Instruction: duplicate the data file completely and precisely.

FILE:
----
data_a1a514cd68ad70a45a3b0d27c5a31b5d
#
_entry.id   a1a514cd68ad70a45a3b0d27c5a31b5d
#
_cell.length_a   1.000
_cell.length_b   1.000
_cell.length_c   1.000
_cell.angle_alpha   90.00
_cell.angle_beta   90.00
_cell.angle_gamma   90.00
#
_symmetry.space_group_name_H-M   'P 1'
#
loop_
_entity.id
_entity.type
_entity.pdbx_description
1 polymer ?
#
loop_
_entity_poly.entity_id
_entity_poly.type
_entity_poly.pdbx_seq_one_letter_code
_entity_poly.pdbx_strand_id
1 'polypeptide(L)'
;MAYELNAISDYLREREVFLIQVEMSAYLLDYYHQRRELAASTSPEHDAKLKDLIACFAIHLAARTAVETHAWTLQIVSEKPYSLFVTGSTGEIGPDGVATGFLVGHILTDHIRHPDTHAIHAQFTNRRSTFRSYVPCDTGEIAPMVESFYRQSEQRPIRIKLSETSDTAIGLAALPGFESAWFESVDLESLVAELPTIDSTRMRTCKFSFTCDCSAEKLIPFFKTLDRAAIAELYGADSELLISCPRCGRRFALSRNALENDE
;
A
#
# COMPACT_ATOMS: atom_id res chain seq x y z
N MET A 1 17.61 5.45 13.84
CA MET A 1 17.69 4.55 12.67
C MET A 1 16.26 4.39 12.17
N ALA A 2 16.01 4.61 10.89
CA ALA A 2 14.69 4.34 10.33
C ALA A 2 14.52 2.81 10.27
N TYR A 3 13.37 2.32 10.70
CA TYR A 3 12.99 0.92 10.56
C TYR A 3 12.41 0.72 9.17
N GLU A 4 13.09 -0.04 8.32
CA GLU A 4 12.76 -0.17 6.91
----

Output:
data_a1a514cd68ad70a45a3b0d27c5a31b5d
#
_entry.id   a1a514cd68ad70a45a3b0d27c5a31b5d
#
_cell.length_a   1.000
_cell.length_b   1.000
_cell.length_c   1.000
_cell.angle_alpha   90.00
_cell.angle_beta   90.00
_cell.angle_gamma   90.00
#
_symmetry.space_group_name_H-M   'P 1'
#
loop_
_entity.id
_entity.type
_entity.pdbx_description
1 polymer ?
#
loop_
_entity_poly.entity_id
_entity_poly.type
_entity_poly.pdbx_seq_one_letter_code
_entity_poly.pdbx_strand_id
1 'polypeptide(L)'
;MAYELNAISDYLREREVFLIQVEMSAYLLDYYHQRRELAASTSPEHDAKLKDLIACFAIHLAARTAVETHAWTLQIVSEKPYSLFVTGSTGEIGPDGVATGFLVGHILTDHIRHPDTHAIHAQFTNRRSTFRSYVPCDTGEIAPMVESFYRQSEQRPIRIKLSETSDTAIGLAALPGFESAWFESVDLESLVAELPTIDSTRMRTCKFSFTCDCSAEKLIPFFKTLDRAAIAELYGADSELLISCPRCGRRFALSRNALENDE
;
A
#
# COMPACT_ATOMS: atom_id res chain seq x y z
N MET A 1 17.61 5.45 13.84
CA MET A 1 17.69 4.55 12.67
C MET A 1 16.26 4.39 12.17
N ALA A 2 16.01 4.61 10.89
CA ALA A 2 14.69 4.34 10.33
C ALA A 2 14.52 2.81 10.27
N TYR A 3 13.37 2.32 10.70
CA TYR A 3 12.99 0.92 10.56
C TYR A 3 12.41 0.72 9.17
N GLU A 4 13.09 -0.04 8.32
CA GLU A 4 12.76 -0.17 6.91